Coral Snakes (Texas and Eastern)

Coral snakes

are venomous and have snakes that mimic their appearance.

Coral snakes are recognized by their black heads and colorful banding. These colorful snakes don’t look that dangerous but they have a very powerful venom that can cause tissue damage and respiratory distress in just minutes. Thankfully, these colorful but dangerous snakes prefer to live mostly underground so it’s very rare for them to come into contact with humans.

The western half of Louisiana is home to the Texas coral snake while the eastern side is home to the Eastern coral snake. The middle of Louisiana is likely free from coral snakes, but if you see a snake matching their coloring, be extremely careful!

Northern Cottonmouth (Water Moccasin)

Side view of a <a href=

Side view of a Cottonmouth snake, ready to strike. The snake has a large spade-shaped head.

Northern cottonmouths are the only venomous semiaquatic snake in Louisiana. But since so much of Louisiana is made of water or closer to water it is tough to find a place where they’re not. Northern Cottonmouth Water Moccasin snakes are known for showing their wide open mouth when they feel threatened. They will throw back their heads exposing their large white mouths before they strike. So if you see a flash of white get your arms and legs out of the area as fast as you can.

The Complete List Of Snakes In Louisiana

There are many more types of snakes in Louisiana that aren’t covered here. Because Louisiana has such a unique climate and landscape it’s a paradise for snakes. If you love snakes be on the lookout for these types of snakes in Louisiana:

Other Reptiles Found In Louisiana

The glass lizards are a species of legless lizards that contain 15 different species, one of which is the slender glass lizard. Often confused with snakes because of their long bodies and lack of feet, these lizards, unlike snakes, have movable eyelids and external ear openings as well as tails that are able to grow back after breaking off. This penchant for breaking off their tails in several places, which appear to look as if it is shattered, earned them the name glass lizards. This strictly carnivorous lizard grows up to 29.5 inches and weighs between 11 to 21 ounces.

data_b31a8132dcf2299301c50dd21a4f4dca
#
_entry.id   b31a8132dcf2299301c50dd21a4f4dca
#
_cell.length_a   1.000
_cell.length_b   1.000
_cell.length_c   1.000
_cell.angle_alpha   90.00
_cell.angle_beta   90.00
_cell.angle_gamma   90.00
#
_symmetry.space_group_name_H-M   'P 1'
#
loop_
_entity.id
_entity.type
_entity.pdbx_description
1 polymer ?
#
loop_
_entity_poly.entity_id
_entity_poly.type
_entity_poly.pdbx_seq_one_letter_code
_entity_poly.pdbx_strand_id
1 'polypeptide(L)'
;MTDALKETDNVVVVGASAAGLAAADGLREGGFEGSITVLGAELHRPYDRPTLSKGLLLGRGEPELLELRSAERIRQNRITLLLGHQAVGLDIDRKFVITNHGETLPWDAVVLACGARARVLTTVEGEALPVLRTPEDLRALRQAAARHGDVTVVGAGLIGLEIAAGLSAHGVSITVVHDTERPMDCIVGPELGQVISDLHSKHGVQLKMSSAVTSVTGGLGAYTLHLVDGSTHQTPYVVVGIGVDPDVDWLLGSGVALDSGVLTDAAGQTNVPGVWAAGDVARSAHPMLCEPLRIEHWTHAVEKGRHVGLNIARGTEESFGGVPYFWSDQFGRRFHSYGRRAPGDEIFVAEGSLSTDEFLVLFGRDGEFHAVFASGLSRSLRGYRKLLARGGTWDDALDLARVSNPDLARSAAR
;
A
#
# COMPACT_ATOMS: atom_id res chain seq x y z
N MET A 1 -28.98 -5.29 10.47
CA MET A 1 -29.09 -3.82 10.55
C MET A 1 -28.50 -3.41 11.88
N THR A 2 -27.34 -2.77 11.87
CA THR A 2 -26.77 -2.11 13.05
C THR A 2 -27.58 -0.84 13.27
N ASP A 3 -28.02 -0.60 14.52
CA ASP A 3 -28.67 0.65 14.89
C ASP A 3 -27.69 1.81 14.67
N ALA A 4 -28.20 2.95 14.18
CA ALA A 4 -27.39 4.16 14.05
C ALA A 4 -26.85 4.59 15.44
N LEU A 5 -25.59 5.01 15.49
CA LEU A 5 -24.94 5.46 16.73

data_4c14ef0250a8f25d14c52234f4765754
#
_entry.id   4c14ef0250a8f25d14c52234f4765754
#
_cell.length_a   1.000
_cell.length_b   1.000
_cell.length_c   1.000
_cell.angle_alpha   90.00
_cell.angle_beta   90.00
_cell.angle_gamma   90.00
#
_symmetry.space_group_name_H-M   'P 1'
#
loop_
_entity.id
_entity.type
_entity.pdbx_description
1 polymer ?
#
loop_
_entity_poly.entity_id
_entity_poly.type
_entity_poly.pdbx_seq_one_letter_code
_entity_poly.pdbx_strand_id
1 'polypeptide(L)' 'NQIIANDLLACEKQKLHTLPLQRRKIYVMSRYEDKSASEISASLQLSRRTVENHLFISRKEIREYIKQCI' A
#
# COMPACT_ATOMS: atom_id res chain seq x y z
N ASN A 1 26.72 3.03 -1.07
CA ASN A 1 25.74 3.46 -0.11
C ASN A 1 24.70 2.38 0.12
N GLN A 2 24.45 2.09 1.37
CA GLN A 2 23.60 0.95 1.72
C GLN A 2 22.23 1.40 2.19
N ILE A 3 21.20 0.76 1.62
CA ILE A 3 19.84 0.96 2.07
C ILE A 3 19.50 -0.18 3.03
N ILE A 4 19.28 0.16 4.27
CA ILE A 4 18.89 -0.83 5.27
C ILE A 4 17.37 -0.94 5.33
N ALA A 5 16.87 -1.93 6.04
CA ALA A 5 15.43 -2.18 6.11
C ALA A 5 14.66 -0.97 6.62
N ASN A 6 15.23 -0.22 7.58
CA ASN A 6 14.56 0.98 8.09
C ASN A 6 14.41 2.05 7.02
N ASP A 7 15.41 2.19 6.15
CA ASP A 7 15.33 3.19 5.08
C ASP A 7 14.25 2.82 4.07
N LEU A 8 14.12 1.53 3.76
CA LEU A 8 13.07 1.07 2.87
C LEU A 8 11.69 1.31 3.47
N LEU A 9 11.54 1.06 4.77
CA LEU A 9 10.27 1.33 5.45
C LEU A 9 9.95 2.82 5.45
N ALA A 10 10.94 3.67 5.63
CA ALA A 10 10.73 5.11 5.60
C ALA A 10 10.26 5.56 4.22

The American alligator is native to the Southeast United States and is the largest reptile in Louisiana, with adults reaching weights of between 400 to 800 pounds and lengths of 8 to 15 feet. Known to run fast on land in sprints, upwards up 30 mph, they do tire quickly and won’t last at this pace for long. In the water, where they have more resilience, they can reach a top speed of 20 mph. Alligators also have powerful tails and are able to utilize them as an aid in hunting prey. When they spot a potential target, they are able to leap 5 feet out of the water to grab them and have also been known to climb stairs, ladders, fences, and trees. While they don’t generally target humans, preferring animals, it is best to stay out of range of this reptile.

Discover the "Monster" Snake 5X Bigger than an Anaconda

Every day A-Z Animals sends out some of the most incredible facts in the world from our free newsletter. Want to discover the 10 most beautiful snakes in the world, a "snake island" where you're never more than 3 feet from danger, or a "monster" snake 5X larger than an anaconda? Then sign up right now and you'll start receiving our daily newsletter absolutely free.

Share this post on:

Thank you for reading! Have some feedback for us? Contact the AZ Animals editorial team.